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C. Sivaramamurti

By Nagnajit . Translated and introduced by Dr. B.N. Goswami & Dr. A.L. Dahmen Dallapicolla 
Manohar Publications, New Delhi, 1976, Price Not Stated

VOLUME II NUMBER 3 May-June 1977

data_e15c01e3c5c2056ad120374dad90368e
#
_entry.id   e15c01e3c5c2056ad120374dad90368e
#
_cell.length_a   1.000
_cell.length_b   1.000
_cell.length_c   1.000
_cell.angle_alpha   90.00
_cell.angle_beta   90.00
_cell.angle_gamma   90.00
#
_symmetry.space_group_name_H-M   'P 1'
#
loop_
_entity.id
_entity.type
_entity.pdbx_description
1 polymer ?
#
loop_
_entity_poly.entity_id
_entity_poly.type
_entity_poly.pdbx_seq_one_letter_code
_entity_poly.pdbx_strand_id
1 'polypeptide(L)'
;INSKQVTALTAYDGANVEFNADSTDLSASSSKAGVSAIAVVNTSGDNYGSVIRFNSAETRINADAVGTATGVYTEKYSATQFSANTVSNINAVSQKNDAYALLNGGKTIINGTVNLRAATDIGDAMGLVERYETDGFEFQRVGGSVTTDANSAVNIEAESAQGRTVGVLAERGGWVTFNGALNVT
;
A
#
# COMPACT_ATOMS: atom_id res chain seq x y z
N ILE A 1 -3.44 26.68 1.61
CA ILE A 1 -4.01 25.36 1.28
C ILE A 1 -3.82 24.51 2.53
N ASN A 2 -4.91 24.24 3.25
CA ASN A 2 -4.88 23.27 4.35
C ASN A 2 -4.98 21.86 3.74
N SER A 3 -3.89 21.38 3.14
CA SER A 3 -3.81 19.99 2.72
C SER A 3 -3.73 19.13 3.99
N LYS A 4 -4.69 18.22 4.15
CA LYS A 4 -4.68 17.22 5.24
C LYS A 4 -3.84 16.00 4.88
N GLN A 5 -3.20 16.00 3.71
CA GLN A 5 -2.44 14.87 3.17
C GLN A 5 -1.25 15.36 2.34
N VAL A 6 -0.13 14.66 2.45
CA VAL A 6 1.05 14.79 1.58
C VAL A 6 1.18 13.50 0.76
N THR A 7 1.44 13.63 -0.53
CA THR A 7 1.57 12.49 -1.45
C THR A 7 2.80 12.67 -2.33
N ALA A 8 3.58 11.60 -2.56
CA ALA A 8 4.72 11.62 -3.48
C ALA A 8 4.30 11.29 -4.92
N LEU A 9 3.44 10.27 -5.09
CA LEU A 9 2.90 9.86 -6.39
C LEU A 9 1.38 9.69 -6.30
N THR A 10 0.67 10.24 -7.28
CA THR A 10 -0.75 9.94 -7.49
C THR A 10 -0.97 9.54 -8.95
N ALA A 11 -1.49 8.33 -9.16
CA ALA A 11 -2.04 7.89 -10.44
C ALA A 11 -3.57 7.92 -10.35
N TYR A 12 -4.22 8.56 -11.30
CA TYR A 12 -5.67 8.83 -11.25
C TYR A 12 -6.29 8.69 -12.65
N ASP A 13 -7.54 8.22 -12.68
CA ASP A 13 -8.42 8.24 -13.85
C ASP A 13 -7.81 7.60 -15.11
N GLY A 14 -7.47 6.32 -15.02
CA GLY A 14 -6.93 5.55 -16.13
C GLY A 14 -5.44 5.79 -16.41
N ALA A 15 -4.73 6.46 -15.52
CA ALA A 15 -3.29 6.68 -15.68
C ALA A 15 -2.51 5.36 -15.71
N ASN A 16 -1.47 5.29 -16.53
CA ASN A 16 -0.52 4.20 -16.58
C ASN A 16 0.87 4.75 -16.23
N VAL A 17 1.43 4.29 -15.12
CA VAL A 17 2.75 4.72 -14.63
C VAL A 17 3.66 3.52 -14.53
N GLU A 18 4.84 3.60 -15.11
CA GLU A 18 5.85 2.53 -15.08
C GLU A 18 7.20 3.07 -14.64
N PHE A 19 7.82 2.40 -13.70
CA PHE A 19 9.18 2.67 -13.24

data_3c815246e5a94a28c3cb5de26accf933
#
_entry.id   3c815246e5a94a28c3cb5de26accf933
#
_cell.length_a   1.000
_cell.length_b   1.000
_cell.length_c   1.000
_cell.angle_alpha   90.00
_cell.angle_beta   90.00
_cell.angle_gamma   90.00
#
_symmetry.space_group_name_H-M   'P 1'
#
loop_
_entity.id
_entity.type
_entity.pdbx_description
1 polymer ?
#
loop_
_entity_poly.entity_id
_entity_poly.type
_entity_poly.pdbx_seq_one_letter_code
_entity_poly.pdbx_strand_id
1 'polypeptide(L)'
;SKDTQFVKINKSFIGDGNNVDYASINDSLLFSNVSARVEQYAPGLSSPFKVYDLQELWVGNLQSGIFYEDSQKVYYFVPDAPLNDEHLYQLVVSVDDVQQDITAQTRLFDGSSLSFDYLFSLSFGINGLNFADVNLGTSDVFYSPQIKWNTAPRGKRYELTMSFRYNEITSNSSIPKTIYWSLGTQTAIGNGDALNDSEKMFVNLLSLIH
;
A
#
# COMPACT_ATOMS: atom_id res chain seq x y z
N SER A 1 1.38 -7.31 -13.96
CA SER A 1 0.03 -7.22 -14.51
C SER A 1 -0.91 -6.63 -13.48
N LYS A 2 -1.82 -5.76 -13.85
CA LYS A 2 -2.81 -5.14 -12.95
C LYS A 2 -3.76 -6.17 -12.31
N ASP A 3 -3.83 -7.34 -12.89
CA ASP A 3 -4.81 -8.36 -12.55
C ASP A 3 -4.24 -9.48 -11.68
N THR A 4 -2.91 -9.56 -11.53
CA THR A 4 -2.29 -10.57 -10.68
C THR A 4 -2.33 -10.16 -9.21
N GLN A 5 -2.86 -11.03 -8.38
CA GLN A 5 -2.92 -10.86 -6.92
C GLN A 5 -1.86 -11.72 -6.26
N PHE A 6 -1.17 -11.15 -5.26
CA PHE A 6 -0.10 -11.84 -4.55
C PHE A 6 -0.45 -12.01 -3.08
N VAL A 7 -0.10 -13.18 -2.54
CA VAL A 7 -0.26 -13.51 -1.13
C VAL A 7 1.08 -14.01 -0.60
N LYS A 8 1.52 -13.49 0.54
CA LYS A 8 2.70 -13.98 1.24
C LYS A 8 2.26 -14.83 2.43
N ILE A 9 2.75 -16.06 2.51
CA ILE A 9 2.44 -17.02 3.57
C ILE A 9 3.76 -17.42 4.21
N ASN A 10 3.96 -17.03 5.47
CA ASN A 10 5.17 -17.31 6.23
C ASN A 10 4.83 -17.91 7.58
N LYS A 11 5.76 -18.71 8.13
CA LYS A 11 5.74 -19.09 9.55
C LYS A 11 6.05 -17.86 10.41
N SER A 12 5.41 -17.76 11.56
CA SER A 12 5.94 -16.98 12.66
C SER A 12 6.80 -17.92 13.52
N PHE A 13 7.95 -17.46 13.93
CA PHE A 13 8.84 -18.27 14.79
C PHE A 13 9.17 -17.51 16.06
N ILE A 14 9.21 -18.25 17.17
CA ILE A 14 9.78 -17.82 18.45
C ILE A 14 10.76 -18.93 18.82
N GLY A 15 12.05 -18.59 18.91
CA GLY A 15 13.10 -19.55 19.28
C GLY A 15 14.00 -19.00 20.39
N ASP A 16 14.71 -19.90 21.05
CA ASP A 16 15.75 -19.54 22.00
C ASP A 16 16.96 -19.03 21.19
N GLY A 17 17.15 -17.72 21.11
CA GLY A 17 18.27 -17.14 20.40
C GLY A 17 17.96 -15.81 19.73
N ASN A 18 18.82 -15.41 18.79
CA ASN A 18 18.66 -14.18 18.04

Laufer’s German version of the Citralaksana has no doubt been long known to the world of connoisseurs of Indian art. Coomaraswamy, Masson Oursel, Kramrisch and other great writers have indeed used this important document which was recovered from Tibetan, the Sanskrit original having been lost quite long ago. Yet effective use of this text has not been possible for all these years even after the German version was made available over sixty years ago. Scholars in the field of Indian art can not therefore adequately thank the authors of this English version which at once makes the text also available for effective use. This Citralaksana is an early text to be distinguished from Srikumara's Citralaksana, a chapter of his Silparatna, a sixteenth century work on Indian art from Kerala. This earlier text of Citralaksana appears rather out of context in the Tibetan Tanjur, though the latter is an integrated part of the larger text, the whole of which is on art. It is fortunate, again, that all possibility of confusion of these two texts has been made impossible by the almost simul­taneous appearance of a translation of this late text by Dr. Asok K. Bhattacharya. Though quoted in Bhattotpala's commentary on the Brhatsamhita, Citra­laksana has remained obscure as the Sanskrit original was lost and the German translation could not reach a larger group of scholars unacquainted with the language. The present edition has there­fore come as a boon to shed light on notions of Indian art in the early stages of its historical development. An impor­tant element here is the version of the tradition of the origin of Citra or painting. The story of infusing life into a picture drawn is a vital element in folk tales as in a folk version of the Ramayana where Surpanakha draws and infuses life into Ravana's portrait to spite Sita, though she could not succeed beyond embarras­sing her, as Ramarajya or the rule of Rama could put down all evil. The story here is of a dead drahman boy brought back to life from a handsome picture drawn by the righteous king who fought and overcame even Yama and almost embarrassed the celestials into coercing Brahma to infuse life into that first ever drawn picture. The king later effectively learnt the distinguishing features of Citra, the measurements principally. The text of Citralaksana is mainly on the measurements ...

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